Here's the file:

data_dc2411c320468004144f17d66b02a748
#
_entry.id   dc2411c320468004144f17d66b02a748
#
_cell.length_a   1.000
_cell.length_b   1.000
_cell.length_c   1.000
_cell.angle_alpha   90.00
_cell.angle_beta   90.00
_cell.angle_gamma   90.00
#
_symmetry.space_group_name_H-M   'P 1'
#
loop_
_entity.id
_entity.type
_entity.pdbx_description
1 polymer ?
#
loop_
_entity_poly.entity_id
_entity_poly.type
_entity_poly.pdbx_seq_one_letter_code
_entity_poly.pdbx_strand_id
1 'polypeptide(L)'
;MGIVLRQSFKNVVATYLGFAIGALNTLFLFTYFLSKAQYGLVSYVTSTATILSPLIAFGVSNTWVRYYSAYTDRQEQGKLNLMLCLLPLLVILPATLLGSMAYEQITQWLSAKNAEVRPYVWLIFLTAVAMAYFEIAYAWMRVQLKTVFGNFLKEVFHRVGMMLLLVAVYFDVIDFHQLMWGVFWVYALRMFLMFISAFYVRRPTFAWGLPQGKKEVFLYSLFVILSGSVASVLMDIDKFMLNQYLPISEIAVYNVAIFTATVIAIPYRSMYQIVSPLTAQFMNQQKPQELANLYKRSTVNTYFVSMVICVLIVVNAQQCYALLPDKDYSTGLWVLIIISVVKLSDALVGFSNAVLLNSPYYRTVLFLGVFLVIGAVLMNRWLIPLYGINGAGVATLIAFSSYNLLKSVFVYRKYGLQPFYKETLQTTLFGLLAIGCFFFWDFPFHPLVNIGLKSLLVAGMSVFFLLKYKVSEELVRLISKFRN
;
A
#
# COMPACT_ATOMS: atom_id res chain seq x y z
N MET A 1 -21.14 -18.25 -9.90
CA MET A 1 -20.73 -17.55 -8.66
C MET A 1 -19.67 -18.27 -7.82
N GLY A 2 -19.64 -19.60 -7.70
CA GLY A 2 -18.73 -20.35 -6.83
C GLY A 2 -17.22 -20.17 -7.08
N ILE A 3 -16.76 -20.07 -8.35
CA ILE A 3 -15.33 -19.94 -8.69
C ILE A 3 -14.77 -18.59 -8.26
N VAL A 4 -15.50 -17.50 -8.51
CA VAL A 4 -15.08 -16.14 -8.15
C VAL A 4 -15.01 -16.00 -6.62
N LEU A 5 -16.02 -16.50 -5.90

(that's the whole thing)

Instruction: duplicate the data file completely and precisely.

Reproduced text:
data_dc2411c320468004144f17d66b02a748
#
_entry.id   dc2411c320468004144f17d66b02a748
#
_cell.length_a   1.000
_cell.length_b   1.000
_cell.length_c   1.000
_cell.angle_alpha   90.00
_cell.angle_beta   90.00
_cell.angle_gamma   90.00
#
_symmetry.space_group_name_H-M   'P 1'
#
loop_
_entity.id
_entity.type
_entity.pdbx_description
1 polymer ?
#
loop_
_entity_poly.entity_id
_entity_poly.type
_entity_poly.pdbx_seq_one_letter_code
_entity_poly.pdbx_strand_id
1 'polypeptide(L)'
;MGIVLRQSFKNVVATYLGFAIGALNTLFLFTYFLSKAQYGLVSYVTSTATILSPLIAFGVSNTWVRYYSAYTDRQEQGKLNLMLCLLPLLVILPATLLGSMAYEQITQWLSAKNAEVRPYVWLIFLTAVAMAYFEIAYAWMRVQLKTVFGNFLKEVFHRVGMMLLLVAVYFDVIDFHQLMWGVFWVYALRMFLMFISAFYVRRPTFAWGLPQGKKEVFLYSLFVILSGSVASVLMDIDKFMLNQYLPISEIAVYNVAIFTATVIAIPYRSMYQIVSPLTAQFMNQQKPQELANLYKRSTVNTYFVSMVICVLIVVNAQQCYALLPDKDYSTGLWVLIIISVVKLSDALVGFSNAVLLNSPYYRTVLFLGVFLVIGAVLMNRWLIPLYGINGAGVATLIAFSSYNLLKSVFVYRKYGLQPFYKETLQTTLFGLLAIGCFFFWDFPFHPLVNIGLKSLLVAGMSVFFLLKYKVSEELVRLISKFRN
;
A
#
# COMPACT_ATOMS: atom_id res chain seq x y z
N MET A 1 -21.14 -18.25 -9.90
CA MET A 1 -20.73 -17.55 -8.66
C MET A 1 -19.67 -18.27 -7.82
N GLY A 2 -19.64 -19.60 -7.70
CA GLY A 2 -18.73 -20.35 -6.83
C GLY A 2 -17.22 -20.17 -7.08
N ILE A 3 -16.76 -20.07 -8.35
CA ILE A 3 -15.33 -19.94 -8.69
C ILE A 3 -14.77 -18.59 -8.26
N VAL A 4 -15.50 -17.50 -8.51
CA VAL A 4 -15.08 -16.14 -8.15
C VAL A 4 -15.01 -16.00 -6.62
N LEU A 5 -16.02 -16.50 -5.90